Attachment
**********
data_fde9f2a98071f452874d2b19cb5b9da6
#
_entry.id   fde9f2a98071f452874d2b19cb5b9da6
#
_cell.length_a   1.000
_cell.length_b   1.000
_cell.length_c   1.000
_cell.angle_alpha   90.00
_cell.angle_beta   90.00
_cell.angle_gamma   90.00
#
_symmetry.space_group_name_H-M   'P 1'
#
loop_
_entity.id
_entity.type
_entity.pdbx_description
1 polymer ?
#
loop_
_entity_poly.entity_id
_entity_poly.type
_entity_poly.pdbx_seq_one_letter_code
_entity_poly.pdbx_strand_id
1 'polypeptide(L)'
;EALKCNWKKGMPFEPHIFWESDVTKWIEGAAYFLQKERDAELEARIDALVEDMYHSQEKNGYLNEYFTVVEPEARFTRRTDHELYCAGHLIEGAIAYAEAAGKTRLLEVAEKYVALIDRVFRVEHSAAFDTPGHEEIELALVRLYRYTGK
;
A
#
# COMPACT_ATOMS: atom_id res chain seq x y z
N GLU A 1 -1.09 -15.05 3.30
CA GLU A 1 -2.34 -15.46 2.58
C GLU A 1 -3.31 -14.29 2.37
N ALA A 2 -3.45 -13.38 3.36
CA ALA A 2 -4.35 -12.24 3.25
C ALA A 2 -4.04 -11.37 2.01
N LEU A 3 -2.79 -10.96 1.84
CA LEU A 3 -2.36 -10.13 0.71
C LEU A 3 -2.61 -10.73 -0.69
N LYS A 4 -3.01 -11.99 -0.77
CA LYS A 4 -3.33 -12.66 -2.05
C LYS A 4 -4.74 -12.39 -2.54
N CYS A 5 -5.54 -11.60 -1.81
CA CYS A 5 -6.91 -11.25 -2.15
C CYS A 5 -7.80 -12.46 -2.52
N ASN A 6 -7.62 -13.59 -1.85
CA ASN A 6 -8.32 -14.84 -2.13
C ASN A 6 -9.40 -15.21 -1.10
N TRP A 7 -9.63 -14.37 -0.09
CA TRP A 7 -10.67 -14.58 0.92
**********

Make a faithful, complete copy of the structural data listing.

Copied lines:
data_fde9f2a98071f452874d2b19cb5b9da6
#
_entry.id   fde9f2a98071f452874d2b19cb5b9da6
#
_cell.length_a   1.000
_cell.length_b   1.000
_cell.length_c   1.000
_cell.angle_alpha   90.00
_cell.angle_beta   90.00
_cell.angle_gamma   90.00
#
_symmetry.space_group_name_H-M   'P 1'
#
loop_
_entity.id
_entity.type
_entity.pdbx_description
1 polymer ?
#
loop_
_entity_poly.entity_id
_entity_poly.type
_entity_poly.pdbx_seq_one_letter_code
_entity_poly.pdbx_strand_id
1 'polypeptide(L)'
;EALKCNWKKGMPFEPHIFWESDVTKWIEGAAYFLQKERDAELEARIDALVEDMYHSQEKNGYLNEYFTVVEPEARFTRRTDHELYCAGHLIEGAIAYAEAAGKTRLLEVAEKYVALIDRVFRVEHSAAFDTPGHEEIELALVRLYRYTGK
;
A
#
# COMPACT_ATOMS: atom_id res chain seq x y z
N GLU A 1 -1.09 -15.05 3.30
CA GLU A 1 -2.34 -15.46 2.58
C GLU A 1 -3.31 -14.29 2.37
N ALA A 2 -3.45 -13.38 3.36
CA ALA A 2 -4.35 -12.24 3.25
C ALA A 2 -4.04 -11.37 2.01
N LEU A 3 -2.79 -10.96 1.84
CA LEU A 3 -2.36 -10.13 0.71
C LEU A 3 -2.61 -10.73 -0.69
N LYS A 4 -3.01 -11.99 -0.77
CA LYS A 4 -3.33 -12.66 -2.05
C LYS A 4 -4.74 -12.39 -2.54
N CYS A 5 -5.54 -11.60 -1.81
CA CYS A 5 -6.91 -11.25 -2.15
C CYS A 5 -7.80 -12.46 -2.52
N ASN A 6 -7.62 -13.59 -1.85
CA ASN A 6 -8.32 -14.84 -2.13
C ASN A 6 -9.40 -15.21 -1.10
N TRP A 7 -9.63 -14.37 -0.09
CA TRP A 7 -10.67 -14.58 0.92